Watching Apple & Scotland with Russell Brand

Amazing that Apple has so much money offshore it could end world poverty in a heartbeat (monitor)…and I find it odd the conversation about the iCloud hacks has avoided talking about NSA and spying implications for cloud storage (which Russell isn’t interested in covering, which I understand as it’s a bit of a sideshow issue involving celebrity and a few people getting on a moral high horse for their own profile).

The problem with iCloud, Dropbox et al is they don’t encrypt their storage and only give the key to their users unlike SpiderOak and others…they don’t want to make the access much harder to hackers as it will affect the state security using the same hacks.

And not sure I totally agree with his take on Scottish Independence though, that devolution is always the best thing. I’ve mostly avoided talking it here, because the debate on both sides has been appallingly bad – yes scare tactics on the No side, but Yes haven’t convinced me that they aren’t putting their eggs in a basket marked ‘Oil’ or ‘Major Corporates’ or ‘No Nukes, well Not Really cos NATO sez’. I’m glad he touches on the oil thing, it’s really bothered me that the green side has not been put forward as both sides squabble about amounts of oil, and nation states being completely problematic to begin with. It is strange someone who doesn’t want to play the game of electoral voting, understandably pointing out it’s supporting a system that isn’t working – then fine with this vote, which reeks of the same self-interests and propaganda from both sides?

I don’t think creating a new state will mean a closer trickle down of power…it might, and the power would be located closer to Scotland, but with the same bosses, same bullshit, different flag. It’s not true revolution, or even true freedom to change your current masters for others. Do I think Scotland would be better off independent – Yes. Do I think what has been proposed is workable? No. Where are the Scottish socialist on this? A lot of radio silence from the greens and left (no, Labour are not left wing!)…I suspect they’re mostly keeping quiet to see what happens then will mobilise if the vote is Yes. I hope so…because they’re probably the best hope for Nukes to leave and oil/corporate interests to not take over…the whole idea that Scotland has to be sold by the Pound (or Euro, or dram) will be presented as a necessary evil, to preserve those grants and free NHS, mark my words.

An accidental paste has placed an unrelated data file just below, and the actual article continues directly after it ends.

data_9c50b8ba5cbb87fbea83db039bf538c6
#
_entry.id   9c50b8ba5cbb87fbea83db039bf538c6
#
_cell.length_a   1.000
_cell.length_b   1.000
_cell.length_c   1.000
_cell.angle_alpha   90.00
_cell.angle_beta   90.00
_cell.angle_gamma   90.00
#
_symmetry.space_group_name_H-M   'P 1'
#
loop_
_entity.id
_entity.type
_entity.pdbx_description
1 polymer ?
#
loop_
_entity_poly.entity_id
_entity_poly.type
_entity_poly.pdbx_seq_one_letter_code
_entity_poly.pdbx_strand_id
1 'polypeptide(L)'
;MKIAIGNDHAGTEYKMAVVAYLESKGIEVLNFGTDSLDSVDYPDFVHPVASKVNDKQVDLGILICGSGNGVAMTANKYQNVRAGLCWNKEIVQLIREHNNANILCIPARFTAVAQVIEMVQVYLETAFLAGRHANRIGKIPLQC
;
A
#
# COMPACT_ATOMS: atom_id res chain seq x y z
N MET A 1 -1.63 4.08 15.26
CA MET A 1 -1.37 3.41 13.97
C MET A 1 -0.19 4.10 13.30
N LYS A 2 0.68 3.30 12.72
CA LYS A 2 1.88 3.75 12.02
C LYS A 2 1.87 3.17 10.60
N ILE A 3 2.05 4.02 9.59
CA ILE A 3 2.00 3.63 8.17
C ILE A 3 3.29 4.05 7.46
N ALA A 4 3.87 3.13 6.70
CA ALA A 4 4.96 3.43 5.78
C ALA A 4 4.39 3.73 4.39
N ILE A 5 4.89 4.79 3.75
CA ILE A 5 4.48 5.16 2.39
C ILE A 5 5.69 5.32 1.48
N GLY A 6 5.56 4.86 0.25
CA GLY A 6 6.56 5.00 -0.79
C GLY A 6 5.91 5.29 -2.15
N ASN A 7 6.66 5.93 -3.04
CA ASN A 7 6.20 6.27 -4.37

Black Friday Zombies

Black Friday zombies rosslafferty (image by rosslafferty I think)

I’m saddened that the UK is starting to creep towards Black Friday fever – which makes little sense since WE DON’T HAVE THANKSGIVING! I bought a few things online, but Asda (owned by Walmart), Apple and I think John Lewis took part in the UK in retail stores – apparently in Wembley there was fights and pushing, which doesn’t surprise me as when IKEA at Brent Cross had a massive discount sale years ago hundreds turned up and people got hurt, and the infamous Edmonton riot.